BLOG: Offline and shut out: new findings from Christians Against Poverty (CAP)

May 19, 2017

The Internet has opened a plethora of opportunities. Yet, as financial and public services continue to move online, there is a significant group of people who remain shut out. Digital and financial exclusion are intrinsically linked, and this lack of Internet access means many lose out on the best deals and struggle to access the essential public and financial services they need.

New figures released today from a survey of 1,210 CAP clients show that one in five (22%) in financial difficulty do not have access to the Internet. This is twice the national average. For these individuals, public services are failing to plug the gap. Only 23% of those without the Internet at home or on a smartphone use a library or another public service to get online. For many in financial difficulty the Internet is unaffordable, but low digital capability and concerns about data security also contribute to digital exclusion.

Internet access has transitioned from being a luxury to a necessity. Without Internet access, it is much more difficult to compare interest rates, find out about bank accounts or apply for benefits. This is particularly relevant to Universal Credit. As the roll out of this ‘digital by default’ service reaches 1.1 million claims, these figures remind us of the importance of allowing consumers flexibility in how they access essential services.

At CAP we see these issues causing difficulties in the lives of our clients, for instance Clive who needed help to apply for his Universal Credit online. His claim was subsequently cancelled because he could not check his online account frequently enough and missed an appointment he was only notified about online. This left him without income for a further six weeks while he restarted his claim. It is integral that digital inclusion is a key consideration in policy design.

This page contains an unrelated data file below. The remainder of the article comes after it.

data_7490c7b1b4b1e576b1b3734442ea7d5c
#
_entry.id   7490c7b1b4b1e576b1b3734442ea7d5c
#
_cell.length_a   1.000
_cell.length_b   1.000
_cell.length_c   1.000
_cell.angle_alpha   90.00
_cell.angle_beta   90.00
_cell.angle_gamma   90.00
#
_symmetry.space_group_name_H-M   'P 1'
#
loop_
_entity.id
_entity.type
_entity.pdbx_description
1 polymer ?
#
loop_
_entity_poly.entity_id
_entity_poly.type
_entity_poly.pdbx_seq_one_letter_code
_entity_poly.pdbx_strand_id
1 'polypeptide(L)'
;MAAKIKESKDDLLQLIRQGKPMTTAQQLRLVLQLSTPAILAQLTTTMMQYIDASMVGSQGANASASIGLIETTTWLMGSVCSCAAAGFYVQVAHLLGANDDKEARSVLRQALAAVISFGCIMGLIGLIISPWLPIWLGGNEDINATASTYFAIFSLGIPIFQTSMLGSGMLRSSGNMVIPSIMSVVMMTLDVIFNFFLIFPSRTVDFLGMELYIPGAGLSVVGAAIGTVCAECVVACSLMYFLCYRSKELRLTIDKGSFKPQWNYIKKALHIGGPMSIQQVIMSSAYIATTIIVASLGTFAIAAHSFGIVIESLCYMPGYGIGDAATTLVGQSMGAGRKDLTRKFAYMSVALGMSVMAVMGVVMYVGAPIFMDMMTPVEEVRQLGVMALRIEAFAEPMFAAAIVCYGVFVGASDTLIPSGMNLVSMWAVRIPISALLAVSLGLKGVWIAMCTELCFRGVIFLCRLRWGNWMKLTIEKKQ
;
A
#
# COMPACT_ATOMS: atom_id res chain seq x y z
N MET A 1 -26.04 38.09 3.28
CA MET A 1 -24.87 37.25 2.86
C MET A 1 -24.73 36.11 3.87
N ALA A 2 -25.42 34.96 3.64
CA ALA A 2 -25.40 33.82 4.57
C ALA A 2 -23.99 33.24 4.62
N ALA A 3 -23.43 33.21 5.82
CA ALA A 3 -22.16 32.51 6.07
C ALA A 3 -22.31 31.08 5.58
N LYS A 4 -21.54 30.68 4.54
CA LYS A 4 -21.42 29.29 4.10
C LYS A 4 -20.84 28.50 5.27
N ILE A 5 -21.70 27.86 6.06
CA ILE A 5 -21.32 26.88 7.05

With the growth of Fintech and other online financial services, adding digital exclusion to the mix risks exacerbating the problem further for those already financially excluded. As this digital landscape continues to evolve and more services migrate online, we need to remain mindful of those who remain offline and ensure non-digital channels continue to remain open and functioning.

Read CAP’s Offline and shut out briefing here. (Link to:


CAP is a nationally recognised charity offering free, face-to-face debt help, including a home visiting and a full debt management service. They also provide financial education, job clubs and support for those with life-controlling dependencies.